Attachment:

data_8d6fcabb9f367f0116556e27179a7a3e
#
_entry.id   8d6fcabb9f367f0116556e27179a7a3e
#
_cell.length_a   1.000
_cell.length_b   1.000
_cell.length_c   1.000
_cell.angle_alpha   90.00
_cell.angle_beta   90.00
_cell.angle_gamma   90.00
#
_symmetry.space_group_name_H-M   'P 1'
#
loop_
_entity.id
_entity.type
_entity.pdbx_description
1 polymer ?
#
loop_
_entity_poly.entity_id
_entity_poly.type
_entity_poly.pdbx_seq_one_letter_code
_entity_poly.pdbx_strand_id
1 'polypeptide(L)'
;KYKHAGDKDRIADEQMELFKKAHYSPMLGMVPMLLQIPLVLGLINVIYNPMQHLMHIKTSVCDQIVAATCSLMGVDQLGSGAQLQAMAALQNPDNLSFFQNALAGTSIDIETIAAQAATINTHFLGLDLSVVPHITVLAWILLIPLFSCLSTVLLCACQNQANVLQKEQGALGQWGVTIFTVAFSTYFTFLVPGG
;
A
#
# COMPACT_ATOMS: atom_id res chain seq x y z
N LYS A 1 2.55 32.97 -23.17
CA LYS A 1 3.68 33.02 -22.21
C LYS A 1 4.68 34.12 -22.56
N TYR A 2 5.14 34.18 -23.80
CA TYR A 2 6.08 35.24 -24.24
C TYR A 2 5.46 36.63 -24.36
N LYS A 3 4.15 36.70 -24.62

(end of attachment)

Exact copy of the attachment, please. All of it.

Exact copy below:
data_8d6fcabb9f367f0116556e27179a7a3e
#
_entry.id   8d6fcabb9f367f0116556e27179a7a3e
#
_cell.length_a   1.000
_cell.length_b   1.000
_cell.length_c   1.000
_cell.angle_alpha   90.00
_cell.angle_beta   90.00
_cell.angle_gamma   90.00
#
_symmetry.space_group_name_H-M   'P 1'
#
loop_
_entity.id
_entity.type
_entity.pdbx_description
1 polymer ?
#
loop_
_entity_poly.entity_id
_entity_poly.type
_entity_poly.pdbx_seq_one_letter_code
_entity_poly.pdbx_strand_id
1 'polypeptide(L)'
;KYKHAGDKDRIADEQMELFKKAHYSPMLGMVPMLLQIPLVLGLINVIYNPMQHLMHIKTSVCDQIVAATCSLMGVDQLGSGAQLQAMAALQNPDNLSFFQNALAGTSIDIETIAAQAATINTHFLGLDLSVVPHITVLAWILLIPLFSCLSTVLLCACQNQANVLQKEQGALGQWGVTIFTVAFSTYFTFLVPGG
;
A
#
# COMPACT_ATOMS: atom_id res chain seq x y z
N LYS A 1 2.55 32.97 -23.17
CA LYS A 1 3.68 33.02 -22.21
C LYS A 1 4.68 34.12 -22.56
N TYR A 2 5.14 34.18 -23.80
CA TYR A 2 6.08 35.24 -24.24
C TYR A 2 5.46 36.63 -24.36
N LYS A 3 4.15 36.70 -24.62